If the paper starts to separate from the cardboard covers or the metal spine, most people throw the binder away. But that can be fixed. Merely adding tape won't solve the problem of a loose cover, and it introduces glue where the stamps are. What I do instead is to slit the inside hinge of the binder from top to bottom using a box cutter. Don't worry, it will help solve the problem. I pull up any loose paper and reglue it with Elmer's white glue which works just fine. Use a brush or your fingers. It's washable. Smooth out the paper cover and wipe up all excess glue. Then I lay the binder flat with some weight on it maybe overnight to let the glue dry. After that, I tape up the inside of the hinge to cover the slit I made. I use "gaffer's tape," never "duct tape" whose glue will eventually leak. This seems to prevent glue leaking beyond the edges of the tape. This way, the binder will flex along the tape, giving it years of new life.

You can also tape up the outside of the binder, as well, if you want. But if you put your binders into slipcases be aware that this may make them fit too snugly for comfort. Also outside tape seems to eventually come loose along the edges of the tape from repeated handling. So I try to avoid tape on the outside of the hinges. But if you have to, you have to.

Again, NOT duct tape or you'll regret it. I've seen so-called "bookbinders'" tape, as well, but often it's just cheap duct tape with another name. I'd be wary of it. Gaffer's tape seems strong, the glue doesn't leak or soften like the glue on duct tape does, and my repairs with it have lasted three or four years so far with no problems. I have no way to know if these repairs will last decades, of course. By then, new binders will be in order.

As for an aging body, it's more complicated: (1) get plenty of sleep, (2) eat healthy (cut out sugar), (3) don't smoke, and (4) take long walks or other exercise every day. Or take two aspirin and call me in the morning.
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Edited by DrewM - 01/24/2021 7:51 pm
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Posted 01/24/2021   8:11 pm  Show Profile Bookmark this reply Add rogdcam to your friends list  Get a Link to this Reply
Especially refined sugar. And watch your sodium intake.
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Posted 01/24/2021   8:28 pm  Show Profile Bookmark this reply Add bookbndrbob to your friends list  Get a Link to this Reply
With all due respect, I cannot in my wildest imagination see someone doing a proper repair or upgrading of an album binding without the right materials and equipment, and at least some working experience at the craft.
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Posted 01/24/2021   9:50 pm  Show Profile Bookmark this reply Add No1philatelist to your friends list  Get a Link to this Reply
Maybe we should just ask Bob, he is after all the pro at doing this. What will it take and cost in order to repair the bindings, or at least the hinges and spine, if at all worthwhile.
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Posted 01/25/2021   11:24 am  Show Profile Bookmark this reply Add bookbndrbob to your friends list  Get a Link to this Reply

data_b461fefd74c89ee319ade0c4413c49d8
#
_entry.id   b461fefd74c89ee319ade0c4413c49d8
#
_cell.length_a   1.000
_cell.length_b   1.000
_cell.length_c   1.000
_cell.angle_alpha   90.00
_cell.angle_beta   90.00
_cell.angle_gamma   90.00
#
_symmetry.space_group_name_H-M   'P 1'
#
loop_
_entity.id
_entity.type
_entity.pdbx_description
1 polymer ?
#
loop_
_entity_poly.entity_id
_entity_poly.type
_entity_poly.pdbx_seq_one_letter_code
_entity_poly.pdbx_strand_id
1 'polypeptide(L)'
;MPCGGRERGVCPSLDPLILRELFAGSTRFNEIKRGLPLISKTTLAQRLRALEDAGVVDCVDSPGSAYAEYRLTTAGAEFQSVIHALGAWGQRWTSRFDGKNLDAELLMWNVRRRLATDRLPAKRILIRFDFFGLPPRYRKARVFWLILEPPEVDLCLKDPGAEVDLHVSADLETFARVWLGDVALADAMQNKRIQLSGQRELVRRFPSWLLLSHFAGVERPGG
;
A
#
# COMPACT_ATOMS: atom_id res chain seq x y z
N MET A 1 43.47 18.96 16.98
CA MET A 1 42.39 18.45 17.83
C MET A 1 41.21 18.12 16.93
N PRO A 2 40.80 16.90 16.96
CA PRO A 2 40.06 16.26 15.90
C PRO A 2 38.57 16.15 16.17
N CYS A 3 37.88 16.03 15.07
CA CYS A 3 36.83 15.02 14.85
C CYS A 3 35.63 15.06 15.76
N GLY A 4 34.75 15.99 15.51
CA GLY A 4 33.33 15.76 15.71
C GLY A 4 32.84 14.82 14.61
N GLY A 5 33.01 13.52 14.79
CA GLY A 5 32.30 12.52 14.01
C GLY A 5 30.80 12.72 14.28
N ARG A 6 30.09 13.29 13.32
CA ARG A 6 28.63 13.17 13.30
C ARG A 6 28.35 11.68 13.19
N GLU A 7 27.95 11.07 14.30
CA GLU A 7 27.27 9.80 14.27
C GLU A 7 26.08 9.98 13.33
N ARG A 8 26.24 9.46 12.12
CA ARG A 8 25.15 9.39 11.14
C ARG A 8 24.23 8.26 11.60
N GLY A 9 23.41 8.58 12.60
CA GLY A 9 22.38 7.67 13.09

Hi No1. I would recommend getting a new binder. A suitable binder should have a heavy canvas hinge and a cover material of strong, water-repellant book cloth. Manufacturers are cutting corners more and more over the last several decades, so a search for quality might be tough.

Early on in the bookbinding business, I learned to thoroughly search prospective repair jobs for previous homemade "repair" work. These were always the most difficult things to undo and correct, if I accepted the task.
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Posted 01/25/2021   5:11 pm  Show Profile Bookmark this reply Add Climber Steve to your friends list  Get a Link to this Reply
John: I have yet to hear any of that crackling with the International binders I bought myself, some of them in the 1980s. All have been carefully handled, and stored appropriately. As already noted, I have the advantage of living in the dry, semi-arid, climate of metro Denver.

In the past, I bought two major, multi-binder, International collections. Most of the binders were falling apart; fortunately, the stamps were generally OK altho edges of most pages were yellowing and becoming brittle. I attribute all of that to improper storage and perhaps poor handling. All of those binders were broken apart to recycle what I could, and the rest was thrown away. Without knowing it, I followed Bob's advice and got new binders.
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Posted 01/26/2021   2:47 pm  Show Profile Bookmark this reply Add jabber to your friends list  Get a Link to this Reply
Steve...yeah, these binders I acquired are the kind with the volume numbers printed directly on the spine; probably pre-1980s or maybe even pre-1970s. (Anyone have any idea when Scott stopped offering the binders with the Volume-prenumbered spines?)

Drew, your memory was right; among this bunch of binders I have a circa 1940s 2.5" Scott binder and page set here (Volume 2, 1941-1946) just acquired, with an advert inside for itself, and it is billed as a "Fabrikoid" coated binder. The covering material is definitely a different, more "clothy" texture than the more recent Big Blue binders. Held up remarkably well, I must say, but the pages in this thing are pristine and look like they were never touched in 70 years. It probably sat in an attic since the Eisenhower administration. I suspect Scott moved away from the Fabrikoid at some point in 1950 to 1980, because as you mentioned, the current binder covers are more like a plasticized paper, it seems. (That much is indeed clear from the split edges of my many 2010s-manufactured new-model, damaged Jumbo binders.)